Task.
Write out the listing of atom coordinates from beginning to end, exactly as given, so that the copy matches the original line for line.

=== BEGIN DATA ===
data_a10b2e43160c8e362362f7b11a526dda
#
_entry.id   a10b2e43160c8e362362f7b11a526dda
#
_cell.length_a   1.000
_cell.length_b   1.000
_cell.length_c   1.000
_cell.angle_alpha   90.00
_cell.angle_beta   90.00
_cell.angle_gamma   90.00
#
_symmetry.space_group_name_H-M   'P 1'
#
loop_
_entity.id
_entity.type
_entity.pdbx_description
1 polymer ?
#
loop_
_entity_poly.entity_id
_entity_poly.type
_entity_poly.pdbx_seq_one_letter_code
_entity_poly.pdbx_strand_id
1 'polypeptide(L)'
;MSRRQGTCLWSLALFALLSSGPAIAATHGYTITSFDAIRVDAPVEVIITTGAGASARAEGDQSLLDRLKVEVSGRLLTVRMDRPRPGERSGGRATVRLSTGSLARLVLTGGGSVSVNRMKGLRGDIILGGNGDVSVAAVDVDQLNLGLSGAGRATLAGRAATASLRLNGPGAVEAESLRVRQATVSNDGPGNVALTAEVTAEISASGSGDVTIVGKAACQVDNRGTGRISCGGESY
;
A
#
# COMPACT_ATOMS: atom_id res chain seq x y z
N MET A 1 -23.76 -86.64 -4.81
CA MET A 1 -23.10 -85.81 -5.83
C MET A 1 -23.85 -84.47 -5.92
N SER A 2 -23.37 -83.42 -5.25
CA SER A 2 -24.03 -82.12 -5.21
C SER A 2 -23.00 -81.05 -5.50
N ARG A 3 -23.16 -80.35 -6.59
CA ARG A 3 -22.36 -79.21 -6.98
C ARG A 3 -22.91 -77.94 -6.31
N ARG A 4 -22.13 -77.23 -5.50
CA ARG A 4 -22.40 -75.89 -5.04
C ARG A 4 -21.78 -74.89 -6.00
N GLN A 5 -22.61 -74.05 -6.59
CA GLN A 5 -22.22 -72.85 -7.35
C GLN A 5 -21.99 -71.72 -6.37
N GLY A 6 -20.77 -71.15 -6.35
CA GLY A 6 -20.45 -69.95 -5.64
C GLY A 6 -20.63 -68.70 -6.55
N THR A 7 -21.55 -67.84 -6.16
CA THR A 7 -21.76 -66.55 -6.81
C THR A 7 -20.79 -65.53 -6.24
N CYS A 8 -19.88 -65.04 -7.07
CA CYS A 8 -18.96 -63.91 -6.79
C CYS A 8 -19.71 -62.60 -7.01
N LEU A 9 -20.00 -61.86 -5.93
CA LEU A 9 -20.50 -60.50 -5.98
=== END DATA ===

data_a10b2e43160c8e362362f7b11a526dda
#
_entry.id   a10b2e43160c8e362362f7b11a526dda
#
_cell.length_a   1.000
_cell.length_b   1.000
_cell.length_c   1.000
_cell.angle_alpha   90.00
_cell.angle_beta   90.00
_cell.angle_gamma   90.00
#
_symmetry.space_group_name_H-M   'P 1'
#
loop_
_entity.id
_entity.type
_entity.pdbx_description
1 polymer ?
#
loop_
_entity_poly.entity_id
_entity_poly.type
_entity_poly.pdbx_seq_one_letter_code
_entity_poly.pdbx_strand_id
1 'polypeptide(L)'
;MSRRQGTCLWSLALFALLSSGPAIAATHGYTITSFDAIRVDAPVEVIITTGAGASARAEGDQSLLDRLKVEVSGRLLTVRMDRPRPGERSGGRATVRLSTGSLARLVLTGGGSVSVNRMKGLRGDIILGGNGDVSVAAVDVDQLNLGLSGAGRATLAGRAATASLRLNGPGAVEAESLRVRQATVSNDGPGNVALTAEVTAEISASGSGDVTIVGKAACQVDNRGTGRISCGGESY
;
A
#
# COMPACT_ATOMS: atom_id res chain seq x y z
N MET A 1 -23.76 -86.64 -4.81
CA MET A 1 -23.10 -85.81 -5.83
C MET A 1 -23.85 -84.47 -5.92
N SER A 2 -23.37 -83.42 -5.25
CA SER A 2 -24.03 -82.12 -5.21
C SER A 2 -23.00 -81.05 -5.50
N ARG A 3 -23.16 -80.35 -6.59
CA ARG A 3 -22.36 -79.21 -6.98
C ARG A 3 -22.91 -77.94 -6.31
N ARG A 4 -22.13 -77.23 -5.50
CA ARG A 4 -22.40 -75.89 -5.04
C ARG A 4 -21.78 -74.89 -6.00
N GLN A 5 -22.61 -74.05 -6.59
CA GLN A 5 -22.22 -72.85 -7.35
C GLN A 5 -21.99 -71.72 -6.37
N GLY A 6 -20.77 -71.15 -6.35
CA GLY A 6 -20.45 -69.95 -5.64
C GLY A 6 -20.63 -68.70 -6.55
N THR A 7 -21.55 -67.84 -6.16
CA THR A 7 -21.76 -66.55 -6.81
C THR A 7 -20.79 -65.53 -6.24
N CYS A 8 -19.88 -65.04 -7.07
CA CYS A 8 -18.96 -63.91 -6.79
C CYS A 8 -19.71 -62.60 -7.01
N LEU A 9 -20.00 -61.86 -5.93
CA LEU A 9 -20.50 -60.50 -5.98